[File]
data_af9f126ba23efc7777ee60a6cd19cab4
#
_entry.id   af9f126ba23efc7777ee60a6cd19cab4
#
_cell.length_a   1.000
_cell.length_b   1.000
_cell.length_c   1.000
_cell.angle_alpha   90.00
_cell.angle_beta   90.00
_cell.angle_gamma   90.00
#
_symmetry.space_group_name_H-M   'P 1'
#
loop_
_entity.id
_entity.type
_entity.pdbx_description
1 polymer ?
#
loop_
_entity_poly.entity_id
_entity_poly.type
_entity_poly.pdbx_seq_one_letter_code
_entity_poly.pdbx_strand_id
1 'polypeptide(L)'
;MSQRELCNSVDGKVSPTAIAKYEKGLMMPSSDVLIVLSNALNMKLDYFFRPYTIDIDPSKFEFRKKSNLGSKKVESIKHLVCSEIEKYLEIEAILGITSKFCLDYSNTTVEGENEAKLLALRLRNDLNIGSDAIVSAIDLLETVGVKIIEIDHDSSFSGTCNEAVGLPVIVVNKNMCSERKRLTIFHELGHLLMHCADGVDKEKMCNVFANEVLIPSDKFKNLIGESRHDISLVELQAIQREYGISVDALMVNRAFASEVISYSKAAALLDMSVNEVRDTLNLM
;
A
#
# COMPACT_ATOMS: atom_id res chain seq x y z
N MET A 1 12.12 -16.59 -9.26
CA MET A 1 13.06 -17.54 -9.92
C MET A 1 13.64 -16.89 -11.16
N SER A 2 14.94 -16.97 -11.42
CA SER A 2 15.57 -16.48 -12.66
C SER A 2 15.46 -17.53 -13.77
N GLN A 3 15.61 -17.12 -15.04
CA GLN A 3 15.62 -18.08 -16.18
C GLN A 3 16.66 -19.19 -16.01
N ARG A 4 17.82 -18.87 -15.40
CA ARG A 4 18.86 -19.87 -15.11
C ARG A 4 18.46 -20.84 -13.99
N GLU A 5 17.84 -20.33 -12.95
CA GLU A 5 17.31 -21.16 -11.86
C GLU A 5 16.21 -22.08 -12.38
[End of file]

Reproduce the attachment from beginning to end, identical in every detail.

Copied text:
data_af9f126ba23efc7777ee60a6cd19cab4
#
_entry.id   af9f126ba23efc7777ee60a6cd19cab4
#
_cell.length_a   1.000
_cell.length_b   1.000
_cell.length_c   1.000
_cell.angle_alpha   90.00
_cell.angle_beta   90.00
_cell.angle_gamma   90.00
#
_symmetry.space_group_name_H-M   'P 1'
#
loop_
_entity.id
_entity.type
_entity.pdbx_description
1 polymer ?
#
loop_
_entity_poly.entity_id
_entity_poly.type
_entity_poly.pdbx_seq_one_letter_code
_entity_poly.pdbx_strand_id
1 'polypeptide(L)'
;MSQRELCNSVDGKVSPTAIAKYEKGLMMPSSDVLIVLSNALNMKLDYFFRPYTIDIDPSKFEFRKKSNLGSKKVESIKHLVCSEIEKYLEIEAILGITSKFCLDYSNTTVEGENEAKLLALRLRNDLNIGSDAIVSAIDLLETVGVKIIEIDHDSSFSGTCNEAVGLPVIVVNKNMCSERKRLTIFHELGHLLMHCADGVDKEKMCNVFANEVLIPSDKFKNLIGESRHDISLVELQAIQREYGISVDALMVNRAFASEVISYSKAAALLDMSVNEVRDTLNLM
;
A
#
# COMPACT_ATOMS: atom_id res chain seq x y z
N MET A 1 12.12 -16.59 -9.26
CA MET A 1 13.06 -17.54 -9.92
C MET A 1 13.64 -16.89 -11.16
N SER A 2 14.94 -16.97 -11.42
CA SER A 2 15.57 -16.48 -12.66
C SER A 2 15.46 -17.53 -13.77
N GLN A 3 15.61 -17.12 -15.04
CA GLN A 3 15.62 -18.08 -16.18
C GLN A 3 16.66 -19.19 -16.01
N ARG A 4 17.82 -18.87 -15.40
CA ARG A 4 18.86 -19.87 -15.11
C ARG A 4 18.46 -20.84 -13.99
N GLU A 5 17.84 -20.33 -12.95
CA GLU A 5 17.31 -21.16 -11.86
C GLU A 5 16.21 -22.08 -12.38